By Andrew Cluley- AAPS Director of Communications
In “The Magic School Bus” cartoon from the 1990’s Ms. Frizzle used the magical transforming bus to take her students on adventures and teach them about science. Starting next year the Ann Arbor Public Schools will have four electric buses that similarly will be used to teach students about science, technology, and environmental issues and also help get them to and from school.
The buses are thanks to a grant from the Michigan Department of Environment, Great Lakes, and Energy and are part of a partnership with DTE Energy, Thomas Built Buses, Proterra, the University of Michigan and others. The state’s investment comes from funds received as part of the settlement with Volkswagen over their emissions lawsuit. AAPS along with six other school districts will receive a total of 17 electric school buses.
Recently Governor Gretchen Whitmer helped celebrate the announcement of the electric buses at the state capitol. “Getting these buses on the road is another step towards smart environmental stewardship,” Whitmer says. “It proves that here in Michigan we can be bold and make advancements in technology that will create a safer, more sustainable world for our kids and generations of Michiganders to come.”
For the Ann Arbor Public Schools these buses will be used to transport students to A2 STEAM at Northside, for trips to the Freeman Environmental Education Center, to transport students impacted by poverty, and to take students to a school in the heart of the city. Assistant Superintendent for Finance and Operations Marios Demetriou says these electric buses without tailpipe emissions line up with the district’s concerns about the environment. “Our board and the Ann Arbor community believe that climate change is real, increasing, and caused by human activity,” Demetriou says. “At AAPS we are committed to practices that support a healthy environment for present and future generations.”
In addition to providing transportation, the electric buses are expected to become part of the curriculum at the districts that are receiving the grant. Lessons about emerging technology, alternative fuels, climate, and energy can all be driven from the new buses.
Students aren’t the only ones expected to find lessons in the new electric school buses according to DTE Energy Vice President of Corporate and Governmental Affairs Renze Hoeksema. “We’re looking forward in this partnership to learning more about the vehicle to grid relationship,” Hoeksema says. “This will help us further understand electric vehicle technology more broadly, the implications to grid performance and plan for future investments that allow for the expansion and further growth in these types of applications.”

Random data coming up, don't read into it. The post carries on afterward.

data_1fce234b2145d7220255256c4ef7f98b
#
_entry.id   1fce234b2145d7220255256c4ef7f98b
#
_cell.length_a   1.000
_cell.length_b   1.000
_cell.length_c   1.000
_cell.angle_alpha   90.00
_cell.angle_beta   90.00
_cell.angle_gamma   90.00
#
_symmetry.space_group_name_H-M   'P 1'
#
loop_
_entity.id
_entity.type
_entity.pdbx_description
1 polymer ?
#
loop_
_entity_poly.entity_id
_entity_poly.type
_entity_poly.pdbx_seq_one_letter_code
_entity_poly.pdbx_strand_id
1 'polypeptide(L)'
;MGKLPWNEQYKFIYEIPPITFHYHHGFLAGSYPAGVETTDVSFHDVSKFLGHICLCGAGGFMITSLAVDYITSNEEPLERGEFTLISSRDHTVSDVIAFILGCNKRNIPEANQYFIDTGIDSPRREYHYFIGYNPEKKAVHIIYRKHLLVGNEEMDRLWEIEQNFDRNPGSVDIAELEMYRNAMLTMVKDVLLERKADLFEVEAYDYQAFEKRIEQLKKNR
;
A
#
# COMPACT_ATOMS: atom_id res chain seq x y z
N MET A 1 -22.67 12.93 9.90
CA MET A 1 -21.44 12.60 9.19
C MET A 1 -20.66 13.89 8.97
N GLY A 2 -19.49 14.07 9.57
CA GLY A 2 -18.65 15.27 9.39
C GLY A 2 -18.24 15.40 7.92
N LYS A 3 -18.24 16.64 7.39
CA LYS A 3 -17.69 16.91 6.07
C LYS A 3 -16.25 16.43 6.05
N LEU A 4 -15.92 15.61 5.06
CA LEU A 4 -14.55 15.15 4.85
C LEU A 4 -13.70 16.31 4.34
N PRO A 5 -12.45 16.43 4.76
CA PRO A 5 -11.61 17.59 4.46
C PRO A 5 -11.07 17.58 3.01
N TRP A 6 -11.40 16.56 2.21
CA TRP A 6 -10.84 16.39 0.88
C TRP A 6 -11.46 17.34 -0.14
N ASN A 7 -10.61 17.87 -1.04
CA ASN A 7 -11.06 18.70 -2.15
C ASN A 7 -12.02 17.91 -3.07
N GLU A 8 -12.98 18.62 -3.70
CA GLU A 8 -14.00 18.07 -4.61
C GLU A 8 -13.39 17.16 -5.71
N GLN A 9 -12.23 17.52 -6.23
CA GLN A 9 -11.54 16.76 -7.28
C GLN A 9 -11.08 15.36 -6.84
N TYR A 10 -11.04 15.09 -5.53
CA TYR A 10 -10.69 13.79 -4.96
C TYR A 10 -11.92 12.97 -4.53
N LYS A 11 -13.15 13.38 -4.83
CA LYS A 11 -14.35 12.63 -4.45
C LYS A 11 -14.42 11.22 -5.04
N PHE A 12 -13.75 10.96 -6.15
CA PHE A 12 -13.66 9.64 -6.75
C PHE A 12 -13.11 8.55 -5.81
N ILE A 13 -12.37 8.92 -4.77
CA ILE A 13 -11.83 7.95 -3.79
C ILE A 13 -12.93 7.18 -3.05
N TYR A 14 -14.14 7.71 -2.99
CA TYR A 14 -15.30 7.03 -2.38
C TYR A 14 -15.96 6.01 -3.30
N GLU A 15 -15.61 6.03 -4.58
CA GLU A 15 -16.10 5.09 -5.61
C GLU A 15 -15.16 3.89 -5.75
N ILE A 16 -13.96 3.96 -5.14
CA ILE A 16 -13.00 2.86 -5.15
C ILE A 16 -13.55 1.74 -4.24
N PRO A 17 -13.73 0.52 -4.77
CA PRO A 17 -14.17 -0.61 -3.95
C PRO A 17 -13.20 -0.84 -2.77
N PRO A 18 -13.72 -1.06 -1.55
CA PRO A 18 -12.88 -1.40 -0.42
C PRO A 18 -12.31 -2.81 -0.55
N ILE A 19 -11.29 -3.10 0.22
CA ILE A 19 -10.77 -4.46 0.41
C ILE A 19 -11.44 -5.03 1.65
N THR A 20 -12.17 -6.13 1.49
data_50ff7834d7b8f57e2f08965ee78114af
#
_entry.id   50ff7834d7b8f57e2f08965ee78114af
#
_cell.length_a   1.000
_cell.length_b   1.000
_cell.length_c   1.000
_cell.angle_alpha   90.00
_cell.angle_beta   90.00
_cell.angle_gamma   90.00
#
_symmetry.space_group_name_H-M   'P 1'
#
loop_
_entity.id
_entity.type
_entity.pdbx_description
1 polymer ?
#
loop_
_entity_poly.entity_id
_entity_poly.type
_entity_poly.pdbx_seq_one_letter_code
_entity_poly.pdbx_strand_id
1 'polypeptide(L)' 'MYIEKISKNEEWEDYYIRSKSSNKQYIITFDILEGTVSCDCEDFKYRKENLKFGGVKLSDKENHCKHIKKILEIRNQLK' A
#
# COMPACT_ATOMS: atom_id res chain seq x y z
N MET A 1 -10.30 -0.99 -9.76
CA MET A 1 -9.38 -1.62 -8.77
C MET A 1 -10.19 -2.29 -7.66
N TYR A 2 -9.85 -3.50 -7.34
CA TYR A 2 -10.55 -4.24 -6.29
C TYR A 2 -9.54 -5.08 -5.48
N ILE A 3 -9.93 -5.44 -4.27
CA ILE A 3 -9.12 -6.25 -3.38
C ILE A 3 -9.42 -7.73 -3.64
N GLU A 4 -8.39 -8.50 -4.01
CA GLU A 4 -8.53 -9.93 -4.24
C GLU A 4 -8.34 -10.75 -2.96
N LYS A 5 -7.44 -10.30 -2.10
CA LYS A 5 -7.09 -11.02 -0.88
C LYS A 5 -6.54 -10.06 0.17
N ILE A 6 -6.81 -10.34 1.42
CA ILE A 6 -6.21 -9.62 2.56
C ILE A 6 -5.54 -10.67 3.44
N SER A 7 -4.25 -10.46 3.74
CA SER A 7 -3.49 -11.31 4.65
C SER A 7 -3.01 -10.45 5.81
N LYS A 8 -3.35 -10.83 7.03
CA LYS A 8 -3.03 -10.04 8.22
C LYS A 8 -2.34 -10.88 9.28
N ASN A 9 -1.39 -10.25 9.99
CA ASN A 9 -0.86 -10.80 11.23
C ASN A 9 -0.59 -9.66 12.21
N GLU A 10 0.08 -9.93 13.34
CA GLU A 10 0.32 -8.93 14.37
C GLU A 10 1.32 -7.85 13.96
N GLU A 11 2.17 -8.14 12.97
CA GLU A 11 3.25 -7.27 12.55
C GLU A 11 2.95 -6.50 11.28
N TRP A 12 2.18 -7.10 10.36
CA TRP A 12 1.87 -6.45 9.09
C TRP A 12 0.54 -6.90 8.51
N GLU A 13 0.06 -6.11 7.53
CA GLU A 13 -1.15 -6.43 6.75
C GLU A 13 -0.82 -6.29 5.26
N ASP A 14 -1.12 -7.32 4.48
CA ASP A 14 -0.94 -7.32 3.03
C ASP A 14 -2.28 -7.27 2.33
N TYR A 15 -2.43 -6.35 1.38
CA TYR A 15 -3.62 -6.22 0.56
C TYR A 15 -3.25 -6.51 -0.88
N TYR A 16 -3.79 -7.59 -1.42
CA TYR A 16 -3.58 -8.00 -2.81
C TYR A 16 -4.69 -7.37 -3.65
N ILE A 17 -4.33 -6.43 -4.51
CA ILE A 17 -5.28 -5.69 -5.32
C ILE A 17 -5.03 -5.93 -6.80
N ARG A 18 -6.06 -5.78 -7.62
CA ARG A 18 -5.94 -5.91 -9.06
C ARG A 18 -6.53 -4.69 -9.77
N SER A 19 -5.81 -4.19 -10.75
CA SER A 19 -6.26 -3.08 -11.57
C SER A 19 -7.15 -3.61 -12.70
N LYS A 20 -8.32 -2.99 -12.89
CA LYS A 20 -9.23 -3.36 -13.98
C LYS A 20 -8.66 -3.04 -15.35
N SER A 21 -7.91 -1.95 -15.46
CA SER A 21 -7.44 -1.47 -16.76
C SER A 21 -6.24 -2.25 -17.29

One day electric buses could even play a role in powering schools or other facilities during power outages. That’s according to Leslie Kilgore the Vice President of Engineering for Thomas Built Buses. Kilgore discussed the Saf-T-Liner C2 Jouley Electric Bus that will be coming to AAPS while on a tour in Lansing. Kilgore says the inside of the bus is very similar to the company’s existing school buses with the batteries running inside of the rails the length of the bus for safety purposes. She says while they tried to keep the drivers area as similar to what they use today, some changes are necessary. “So your gauge now talks about the state of your charge, and how much energy is left in your battery,” Kilgore says. “Turning the vehicle on, there’s a different sequence, so it’s no longer put it in, put your foot on the brakes. Most of it’s the same, but there’s a few changes to the sequence of starting and then what you’re listening for because when you crank you don’t hear anything, there’s no feedback there.”
While the buses aren’t expected to arrive until next summer, officials from DTE Energy, Proterra, Thomas Built Buses and the University of Michigan have already met with district officials at the transportation building to begin planning for installation of the charging system. The plans are being developed in a way to allow for additional chargers if these test buses prove to be cost-effective, and durable.
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